Christian Conciliation Clause Upheld by Federal Court

Here’s another case where a court enforced the contract clause requiring parties to resolve their disputes in a Christian process rather than in the courts: Pettey v Share, US District Ct, SD-Miss, 10-01-2019.

Mr. Jernigan signed up for Medi-Share, a Christian organization in which members share medical costs, in 2014. Mr. Jernigan evidently later suffered injuries from a car accident. After he died, his Estate Administrator, Jacqueline Jernigan Pettey, sued Medi-Share in Federal Court, seeking reimbursement for Mr. Jernigan’s medical expenses. Medi-Share filed a motion to compel arbitration, which the court granted. The Estate asserted that there was no arbitration agreement. The court ruled that there was.

Medi-Share is a program run by Christian Care Ministry, Inc. (CCM). The Membership Form includes this clause:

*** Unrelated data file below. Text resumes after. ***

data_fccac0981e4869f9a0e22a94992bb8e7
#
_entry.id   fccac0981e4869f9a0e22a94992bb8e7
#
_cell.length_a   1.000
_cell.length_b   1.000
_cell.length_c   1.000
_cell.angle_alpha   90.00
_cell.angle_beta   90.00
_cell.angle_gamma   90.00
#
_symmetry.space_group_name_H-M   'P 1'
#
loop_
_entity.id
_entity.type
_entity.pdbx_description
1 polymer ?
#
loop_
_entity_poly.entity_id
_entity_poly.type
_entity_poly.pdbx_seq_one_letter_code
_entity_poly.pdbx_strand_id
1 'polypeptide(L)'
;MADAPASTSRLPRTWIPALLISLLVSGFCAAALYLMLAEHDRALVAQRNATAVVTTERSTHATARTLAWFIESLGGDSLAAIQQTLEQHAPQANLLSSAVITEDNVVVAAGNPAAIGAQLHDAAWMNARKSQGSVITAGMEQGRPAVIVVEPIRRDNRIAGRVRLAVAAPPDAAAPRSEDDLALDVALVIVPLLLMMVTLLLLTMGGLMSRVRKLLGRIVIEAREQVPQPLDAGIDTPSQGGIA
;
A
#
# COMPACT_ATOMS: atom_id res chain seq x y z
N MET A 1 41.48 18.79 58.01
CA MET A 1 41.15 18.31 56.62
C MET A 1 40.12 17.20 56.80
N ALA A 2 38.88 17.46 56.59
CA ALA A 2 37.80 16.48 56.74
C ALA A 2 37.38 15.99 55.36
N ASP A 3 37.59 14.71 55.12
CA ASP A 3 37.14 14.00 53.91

2) I agree that in cases where all administrative appeals have been exhausted and after an appeal process, any and all remaining disputes will be settled safely as follows: by biblically-based mediation, not in a secular court. If resolution of the dispute and reconciliation does not result from mediation, the matter shall then be submitted to an independent and objective arbitrator for binding arbitration. I agree that suing fellow Christians, including Christian ministries, is contrary to scripture (1 Cor. 6:1-8); therefore, I will bring no suit, legal claim or demand of any sort against CCM in the civil court system, with the sole exception of enforcing any favorable arbitration award or mediated agreement.

The Court found that this provision in the Membership Form not only contained an arbitration provision, but also bound the Member to the Medi-Share Guidelines, which also contain an arbitration provision: